The minimalist aesthetic requirements of this Oakton Virginia landscape design, which included a greenhouse, “weeping wall” and koi pond, presented complex technical challenges. The assignment was to determine how these visually powerful features should interact with each other and where best to site them in the landscape. The greenhouse design drove the creative process.
I wanted the greenhouse to make a statement. Something that you would see from the house that would be captivating. Howard Cohen, Surrounds Landscape Architecture & Construction
A stone wall connects the koi pond and greenhouse. As the design evolved, the connecting wall became part of the greenhouse foundation that extends out to border the koi pond on one side. There’s a path around the pond and a place to sit near the waterfall.
Building the Greenhouse Design
Our job is to partner with the designer, figure out how to make the concept work, make it buildable and get it to look great. If we get all of those we have a success. Alan Stein, President Tanglewood Conservatories
It started with an elevation and 3D rendering that architect Howard Cohen presented to Tanglewood Conservatories. Tanglewood specializes in this technically demanding type of installation.
Cohen’s conceptual drawing picked up on the architecture of his client’s residence: steep pitched roof, rustic cedar siding—and a contemporary look.
Alan Stein of Tanglewood Conservatories says his people got very excited when they looked at the project because they hadn’t done anything that looked like it. It was a welcome departure from the typically ornate traditional styles requested by most Tanglewood clients.
The fiercely minimalist geometry of the structure, most particularly the steep pitched copper trimmed roof, radiates inspired simplicity. And it took some very creative engineering. Cohen says he pushed his Tanglewood collaborators to keep the structure as simple and clean as possible
I didn’t want any beams or structure to block views. I wanted it to be completely open inside. They had to be very creative because there really aren’t any walls. It’s mostly glass. It was an amazing process and quite a feat of engineering. I would love to do that again. Howard Cohen
Collaboration & the Creative Process
Stein says that they typically take the architect’s idea and “massage” the dimensions and the proportions so that it looks right and is buildable and remains true to the designer’s vision.
Any time you are called upon to take somebody else’s vision and turn it into reality there’s going to be lots and lots of challenges because you’ve got to kind of climb inside their head. Alan Stein
In this case both the client and the architect had strong opinions. Stein says the trick is to arrive at a full understanding of the intent and overall concept and then fill in the details. He says that getting the scale and proportions just right is also imperative.
One detail that took a lot of work was figuring out how to best integrate an exterior stone wall into the greenhouse. That wall screens all of the mechanical systems.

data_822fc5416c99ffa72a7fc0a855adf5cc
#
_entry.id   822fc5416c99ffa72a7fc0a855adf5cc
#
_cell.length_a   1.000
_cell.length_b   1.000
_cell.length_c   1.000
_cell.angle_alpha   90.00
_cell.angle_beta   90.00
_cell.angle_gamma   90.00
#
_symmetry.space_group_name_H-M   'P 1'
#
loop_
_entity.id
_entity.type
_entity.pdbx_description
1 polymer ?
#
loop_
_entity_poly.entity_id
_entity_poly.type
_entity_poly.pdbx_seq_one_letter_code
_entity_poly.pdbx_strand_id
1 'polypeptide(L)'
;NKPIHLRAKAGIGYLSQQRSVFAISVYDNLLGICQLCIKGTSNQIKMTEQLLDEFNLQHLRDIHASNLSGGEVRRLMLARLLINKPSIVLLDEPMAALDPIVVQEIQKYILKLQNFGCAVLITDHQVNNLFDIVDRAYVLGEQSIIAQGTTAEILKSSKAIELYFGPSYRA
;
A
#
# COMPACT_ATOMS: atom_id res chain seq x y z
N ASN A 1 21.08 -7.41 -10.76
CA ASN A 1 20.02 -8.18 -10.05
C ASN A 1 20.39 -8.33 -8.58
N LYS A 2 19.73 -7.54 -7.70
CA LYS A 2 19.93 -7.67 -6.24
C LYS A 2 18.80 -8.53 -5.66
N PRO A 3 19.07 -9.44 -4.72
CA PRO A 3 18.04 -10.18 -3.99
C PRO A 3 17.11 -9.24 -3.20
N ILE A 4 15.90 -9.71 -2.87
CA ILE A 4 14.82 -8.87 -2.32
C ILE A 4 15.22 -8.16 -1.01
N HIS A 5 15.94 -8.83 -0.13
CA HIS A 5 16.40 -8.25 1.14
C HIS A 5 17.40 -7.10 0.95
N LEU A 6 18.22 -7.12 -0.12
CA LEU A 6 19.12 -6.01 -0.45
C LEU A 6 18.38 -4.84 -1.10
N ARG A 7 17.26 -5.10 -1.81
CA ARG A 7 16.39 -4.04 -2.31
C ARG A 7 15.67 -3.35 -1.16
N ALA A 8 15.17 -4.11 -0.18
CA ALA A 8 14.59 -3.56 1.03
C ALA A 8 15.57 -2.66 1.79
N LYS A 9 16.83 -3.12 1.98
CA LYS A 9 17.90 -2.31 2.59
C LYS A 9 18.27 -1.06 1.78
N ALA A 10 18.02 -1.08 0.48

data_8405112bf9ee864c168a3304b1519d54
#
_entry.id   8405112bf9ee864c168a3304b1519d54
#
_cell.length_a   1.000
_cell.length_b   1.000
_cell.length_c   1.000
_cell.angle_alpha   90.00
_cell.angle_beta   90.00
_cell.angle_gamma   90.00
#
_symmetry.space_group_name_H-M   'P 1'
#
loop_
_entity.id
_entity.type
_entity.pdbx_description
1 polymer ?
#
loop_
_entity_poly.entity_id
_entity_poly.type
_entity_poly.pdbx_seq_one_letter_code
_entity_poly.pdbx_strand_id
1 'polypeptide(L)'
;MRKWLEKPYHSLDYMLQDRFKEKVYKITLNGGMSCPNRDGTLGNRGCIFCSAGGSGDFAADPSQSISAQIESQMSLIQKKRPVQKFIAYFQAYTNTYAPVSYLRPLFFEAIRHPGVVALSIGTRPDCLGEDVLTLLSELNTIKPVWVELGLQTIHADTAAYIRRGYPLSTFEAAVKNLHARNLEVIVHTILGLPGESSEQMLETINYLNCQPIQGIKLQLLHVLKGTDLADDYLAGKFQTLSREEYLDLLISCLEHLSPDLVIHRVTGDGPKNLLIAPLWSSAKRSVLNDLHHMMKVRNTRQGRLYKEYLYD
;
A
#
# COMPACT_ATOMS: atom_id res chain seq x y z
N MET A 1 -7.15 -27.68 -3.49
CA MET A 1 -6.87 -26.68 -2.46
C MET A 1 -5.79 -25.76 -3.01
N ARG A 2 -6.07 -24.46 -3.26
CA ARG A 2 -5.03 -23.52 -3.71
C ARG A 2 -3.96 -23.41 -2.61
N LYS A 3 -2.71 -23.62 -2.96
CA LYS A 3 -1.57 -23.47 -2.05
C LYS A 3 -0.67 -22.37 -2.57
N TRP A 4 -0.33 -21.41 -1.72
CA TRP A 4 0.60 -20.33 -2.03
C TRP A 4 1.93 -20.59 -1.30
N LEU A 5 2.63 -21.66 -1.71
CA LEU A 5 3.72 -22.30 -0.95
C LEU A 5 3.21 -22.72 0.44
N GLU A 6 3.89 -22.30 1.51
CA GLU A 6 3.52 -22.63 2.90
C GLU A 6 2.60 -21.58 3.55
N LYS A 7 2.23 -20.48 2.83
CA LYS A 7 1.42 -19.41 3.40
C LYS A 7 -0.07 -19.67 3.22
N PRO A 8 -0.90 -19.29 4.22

On the interior, the greenhouse features high tech lighting and ceiling fans. The planting containers have irrigation systems built in and they drain to the outside. The floor is heated. Another nice exterior detail contributed by Tanglewood is the contrasting textures of the cedar materials. Window frames are smooth, machined wood, while the trim boards are rough sawn.
Conservatories are highly specialized, highly technical structures Alan Stein
Stein says that any conservatory presents an engineering challenge because it is mostly glass with minimal structural support. And yet you’ve got to design framing capable of bearing the roof load, which is made up of very heavy insulated glass panels. Another way conservatories and greenhouses are technically complex is that any structure with this much glass—tends to heat up and cool down very quickly. So you have to build in both passive and mechanically driven heating, cooling and ventilating systems that adjust to the seasons and times of day.
A Koi Pond Big Enough to Take a Dip In
The companion piece to the greenhouse is the large, deep koi pond. “It’s basically a swimming pool. You could take the fish out and jump in,” says Cohen. Town & Country Pools installed the gunite shell according to his specifications.
The pool builder’s expertise in forming swimming pools transfers nicely to koi ponds and water features. This installation included a waterfall, underwater lighting, water filtration systems and circulation equipment that needed to be installed perfectly. And the client insisted that the water be immaculately clean and pure for the fish.
The pond is 4.5 feet deep and holds around 10,000 gallons. A heater keeps water from getting below 40-degrees. So his fish stay active all year. In some ponds you let the water temperature drop naturally and the fish go into a dormant state over winter.
Reflections In Glass & Water
Both these installations seem to invite contemplation. The interior of the greenhouse is a temple of green that vaults skyward framing views of the blue above. Just outside, the koi pond invites reflection. It is a place to sit and “zen out.” This landscape design successfully integrates two dramatic environments that are all about the sensation, sound and feel of water.
If you’d like to talk about making your own indoor-outdoor environment for quiet, calm and contemplation, please contact one of our landscape architects. We’ll talk.
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